Killing Your Babies

2 Feb

‘Kill your babies’ is a literary term that means to never get too attached to any particular iteration of your work, because you’ll probably have to change those things in order to get the end result you want.

This previous weekend I was a participant in Vancouver’s Game Jam, and while this tennet was mentioned, its importance in practice was underplayed.

There was lots of talk on our newly assembled team about the designers’ “commitment” to the game after drawing up another iteration of the current paper prototype.  Some people had it about them that the original pitch was to be prototyped and, whether it turned out to be fun or not aside, simply digitized.  Disaster ensued.

The saying is from the literary world, and that means you have to pay careful attention to the meaning of the words.  Kill.  Your.  Babies.  Babies are your offspring; they’re carrying on your spirit, making sure your genetics stay in the pool.  The same can be said for a game idea; it represents you because it carries a bit of you with the design, shows your character.  It is atrocious to kill one’s own baby, but you have to do it in order to get the best.  Think of it like making babies until you got one that was ‘just right’, and that was the only baby to live.  Sometimes that baby will come along right away, but when it doesn’t you need to get rid of it and try again.

It surprises me that the concept seems as absurd to some people as the literal interpretation would to anyone.

Maybe the problem lies within the word iteration.  This is the definition I would apply to game design.

Also called successive approximation. a problem-solving or computational method in which a succession of approximations, each building on the one preceding, is used to achieve a desired degree of accuracy.

My fear is that, like ‘innovation’, iteration has become a buzzword that aspiring designers pick up and mimic back to more experienced developers, not knowing exactly what it means, not being told because they mimic its use so well.  

Good game design requires — and always seems to divide people into — three parties.  There are the Optimists, the Pragmatists, and the Neutrals.  I’ll prove the point using an example.

A small team is standing around some sort of a prototype, let’s say it’s a paper prototype for a platformer.  The Optimists will ask what everyone thinks.  The Pragmatists will say it needs to be worked on or a new prototype needs to be made with some major changes.  The Optimists will say that this first prototype will work and no time can be wasted talking about it.  The Neutrals are usually the tiebreakers.  Whoever can appeal to ‘the rest of the team’ will probably end up getting their way.  Most often the Pragmatists garner the support of the Neutrals, but when the Optimists win out there can be terrible consequences.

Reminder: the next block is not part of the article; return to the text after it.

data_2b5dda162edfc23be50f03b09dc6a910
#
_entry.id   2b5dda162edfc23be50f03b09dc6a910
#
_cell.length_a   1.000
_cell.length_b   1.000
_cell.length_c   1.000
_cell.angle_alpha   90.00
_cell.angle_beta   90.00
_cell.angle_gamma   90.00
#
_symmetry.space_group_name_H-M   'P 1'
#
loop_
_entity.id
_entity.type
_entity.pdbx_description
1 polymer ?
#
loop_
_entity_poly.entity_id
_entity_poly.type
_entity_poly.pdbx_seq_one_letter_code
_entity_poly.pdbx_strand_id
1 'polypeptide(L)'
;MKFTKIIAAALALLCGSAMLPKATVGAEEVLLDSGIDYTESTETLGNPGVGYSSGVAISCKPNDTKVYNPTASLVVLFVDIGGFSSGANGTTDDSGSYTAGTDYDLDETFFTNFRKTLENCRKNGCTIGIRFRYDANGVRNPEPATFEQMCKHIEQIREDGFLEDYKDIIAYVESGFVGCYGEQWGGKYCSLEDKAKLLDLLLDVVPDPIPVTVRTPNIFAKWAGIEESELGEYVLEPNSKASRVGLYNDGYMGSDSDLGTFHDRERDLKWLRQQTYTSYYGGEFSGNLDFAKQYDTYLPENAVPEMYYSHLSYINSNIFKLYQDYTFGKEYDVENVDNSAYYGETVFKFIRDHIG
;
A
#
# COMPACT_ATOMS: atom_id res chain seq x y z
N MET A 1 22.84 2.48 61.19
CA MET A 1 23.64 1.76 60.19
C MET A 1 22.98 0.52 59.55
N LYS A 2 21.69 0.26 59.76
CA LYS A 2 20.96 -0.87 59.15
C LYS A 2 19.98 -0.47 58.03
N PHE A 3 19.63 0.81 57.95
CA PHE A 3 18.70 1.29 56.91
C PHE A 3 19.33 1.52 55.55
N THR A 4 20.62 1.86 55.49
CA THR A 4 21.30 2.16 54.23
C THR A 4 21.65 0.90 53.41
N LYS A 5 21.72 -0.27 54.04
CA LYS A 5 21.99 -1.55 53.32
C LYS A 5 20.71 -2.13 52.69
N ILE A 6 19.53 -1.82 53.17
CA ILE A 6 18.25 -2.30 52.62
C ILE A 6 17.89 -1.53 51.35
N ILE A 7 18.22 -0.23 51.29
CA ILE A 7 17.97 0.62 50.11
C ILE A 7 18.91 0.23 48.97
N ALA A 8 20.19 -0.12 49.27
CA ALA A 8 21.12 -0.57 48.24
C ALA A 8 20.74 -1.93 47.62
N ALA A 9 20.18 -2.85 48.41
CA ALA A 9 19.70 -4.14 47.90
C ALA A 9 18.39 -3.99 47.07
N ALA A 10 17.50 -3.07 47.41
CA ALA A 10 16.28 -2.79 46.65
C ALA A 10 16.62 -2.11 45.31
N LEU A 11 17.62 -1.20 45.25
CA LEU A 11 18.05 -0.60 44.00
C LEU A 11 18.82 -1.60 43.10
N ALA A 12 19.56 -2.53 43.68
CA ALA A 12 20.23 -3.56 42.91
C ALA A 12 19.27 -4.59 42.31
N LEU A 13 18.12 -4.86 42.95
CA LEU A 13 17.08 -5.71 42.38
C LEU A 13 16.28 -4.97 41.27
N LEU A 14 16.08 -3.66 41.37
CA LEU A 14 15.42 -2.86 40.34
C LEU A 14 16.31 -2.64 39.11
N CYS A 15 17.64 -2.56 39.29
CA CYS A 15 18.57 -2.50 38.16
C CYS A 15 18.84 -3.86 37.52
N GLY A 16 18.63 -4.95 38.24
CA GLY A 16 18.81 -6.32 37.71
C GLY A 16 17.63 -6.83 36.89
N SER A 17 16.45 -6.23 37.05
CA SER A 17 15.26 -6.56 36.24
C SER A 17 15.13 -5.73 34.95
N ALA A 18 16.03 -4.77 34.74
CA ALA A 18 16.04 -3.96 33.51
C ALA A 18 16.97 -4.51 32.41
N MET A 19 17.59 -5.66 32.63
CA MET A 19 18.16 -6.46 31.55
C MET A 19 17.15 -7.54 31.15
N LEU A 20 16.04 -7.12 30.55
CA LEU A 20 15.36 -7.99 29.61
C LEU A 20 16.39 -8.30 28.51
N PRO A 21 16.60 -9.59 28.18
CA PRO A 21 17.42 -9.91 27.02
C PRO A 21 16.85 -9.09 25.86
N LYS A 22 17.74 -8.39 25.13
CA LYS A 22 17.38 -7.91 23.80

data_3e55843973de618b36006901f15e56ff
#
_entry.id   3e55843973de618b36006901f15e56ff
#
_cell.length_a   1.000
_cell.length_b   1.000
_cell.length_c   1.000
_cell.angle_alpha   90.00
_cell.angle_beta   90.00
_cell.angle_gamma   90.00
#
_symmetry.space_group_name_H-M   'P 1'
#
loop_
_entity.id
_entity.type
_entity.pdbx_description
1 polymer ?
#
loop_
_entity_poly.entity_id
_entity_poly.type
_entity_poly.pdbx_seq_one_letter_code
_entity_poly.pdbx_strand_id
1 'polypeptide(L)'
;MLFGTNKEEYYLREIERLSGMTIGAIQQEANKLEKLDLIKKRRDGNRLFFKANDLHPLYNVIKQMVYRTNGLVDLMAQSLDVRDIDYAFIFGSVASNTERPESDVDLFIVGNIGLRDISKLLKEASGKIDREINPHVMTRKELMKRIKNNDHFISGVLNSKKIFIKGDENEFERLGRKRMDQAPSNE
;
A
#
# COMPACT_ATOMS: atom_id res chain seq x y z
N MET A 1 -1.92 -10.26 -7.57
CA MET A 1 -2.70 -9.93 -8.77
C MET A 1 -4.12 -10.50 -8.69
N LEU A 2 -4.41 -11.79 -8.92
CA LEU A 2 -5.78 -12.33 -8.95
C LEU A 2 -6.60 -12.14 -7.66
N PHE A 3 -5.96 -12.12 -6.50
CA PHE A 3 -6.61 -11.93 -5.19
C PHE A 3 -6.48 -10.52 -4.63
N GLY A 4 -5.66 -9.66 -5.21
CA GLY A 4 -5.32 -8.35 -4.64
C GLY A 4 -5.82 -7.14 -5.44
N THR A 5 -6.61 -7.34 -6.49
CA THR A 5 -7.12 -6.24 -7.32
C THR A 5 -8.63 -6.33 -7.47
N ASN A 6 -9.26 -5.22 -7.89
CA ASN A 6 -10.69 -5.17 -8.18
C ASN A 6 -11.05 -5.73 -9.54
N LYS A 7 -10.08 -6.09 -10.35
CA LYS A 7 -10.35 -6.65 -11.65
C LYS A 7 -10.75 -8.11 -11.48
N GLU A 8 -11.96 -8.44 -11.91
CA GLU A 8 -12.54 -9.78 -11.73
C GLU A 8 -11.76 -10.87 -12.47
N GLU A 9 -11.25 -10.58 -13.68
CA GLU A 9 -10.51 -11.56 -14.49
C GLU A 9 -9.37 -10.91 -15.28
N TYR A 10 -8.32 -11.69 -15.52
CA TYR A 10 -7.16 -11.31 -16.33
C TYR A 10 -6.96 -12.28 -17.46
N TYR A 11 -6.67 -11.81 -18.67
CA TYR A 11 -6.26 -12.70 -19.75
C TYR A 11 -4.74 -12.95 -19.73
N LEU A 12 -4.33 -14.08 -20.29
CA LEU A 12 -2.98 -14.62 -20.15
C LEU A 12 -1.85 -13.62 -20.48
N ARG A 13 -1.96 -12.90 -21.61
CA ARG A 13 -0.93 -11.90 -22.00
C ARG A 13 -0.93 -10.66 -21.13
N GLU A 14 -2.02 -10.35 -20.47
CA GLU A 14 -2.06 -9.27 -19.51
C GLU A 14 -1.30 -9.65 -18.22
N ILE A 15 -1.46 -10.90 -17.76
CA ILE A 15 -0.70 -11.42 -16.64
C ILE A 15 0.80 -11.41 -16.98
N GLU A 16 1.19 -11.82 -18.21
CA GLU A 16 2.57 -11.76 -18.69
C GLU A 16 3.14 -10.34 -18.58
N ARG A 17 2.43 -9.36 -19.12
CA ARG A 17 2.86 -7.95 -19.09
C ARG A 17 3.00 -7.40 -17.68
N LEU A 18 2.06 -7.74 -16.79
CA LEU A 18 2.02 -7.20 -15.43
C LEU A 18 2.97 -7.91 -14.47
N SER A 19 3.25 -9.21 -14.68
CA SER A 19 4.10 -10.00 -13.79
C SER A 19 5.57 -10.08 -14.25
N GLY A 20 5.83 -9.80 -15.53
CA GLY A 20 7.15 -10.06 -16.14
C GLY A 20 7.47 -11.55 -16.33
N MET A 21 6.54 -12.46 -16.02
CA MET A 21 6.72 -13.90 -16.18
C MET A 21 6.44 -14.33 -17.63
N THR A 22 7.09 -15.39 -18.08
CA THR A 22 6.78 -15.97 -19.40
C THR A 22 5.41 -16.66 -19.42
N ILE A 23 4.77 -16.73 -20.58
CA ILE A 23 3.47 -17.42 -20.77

And I say this because, as any writer will tell you about first drafts, the first draft of a videogame is never good.  A team needs to realize that there is an iterative process they can follow to change and evolve the game into something very near the best it can be.  A game can never improve if the Optimists are convinced that the first prototype will work, even if it doesn’t pass the ‘fun’ test.  Because every game idea can be envisioned and made, but that doesn’t guarantee it will be any good.

So if you’re working on anything iterative, a videogame or a piece of writing, don’t attach yourself to an idea that will hold you back.  Get rid of it and carry on; don’t be an Optimist right away.

5 Responses to “Killing Your Babies”

  1. Duncan February 4, 2009 at 12:52 pm #

    Personally I like Kyle Gabler advice in the Global Game Jam keynotes. Don’t get too attached to ideas in the first place. The less attached you are to an idea the more able you are to step away from the original concept and toward something that is actually fun to play.

  2. whattoputherehmm February 5, 2009 at 12:14 am #

    Pics of the ordeal?

  3. nickhalme February 5, 2009 at 12:23 am #

    You can find some pics here

  4. Miko Wilson February 8, 2009 at 6:54 am #

    Duncan, can you link us to the game that you helped out on? VFS game design from across the pond! Yahoey!

  5. justonemoregame February 9, 2009 at 1:57 am #

    Great post. (found you via the “GGJ tag” from my blog, if you’re interested) Oh, and your other GGJ post – from the lecturer asking “Why weren’t you there?” – was gutsy stuff.

    I’d love to have been involved in my local GGJ (I’m in Newcastle, Australia) But sadly, the only Aussie event was in Perth – a 5 hr plane trip away.

    Undeterred, I was able to e-interview the organiser, and source some interesting stories, photos & screenshots.

    Oh, and any tips for a blogger who’s only been going for 2 months – are always appreciated. 🙂

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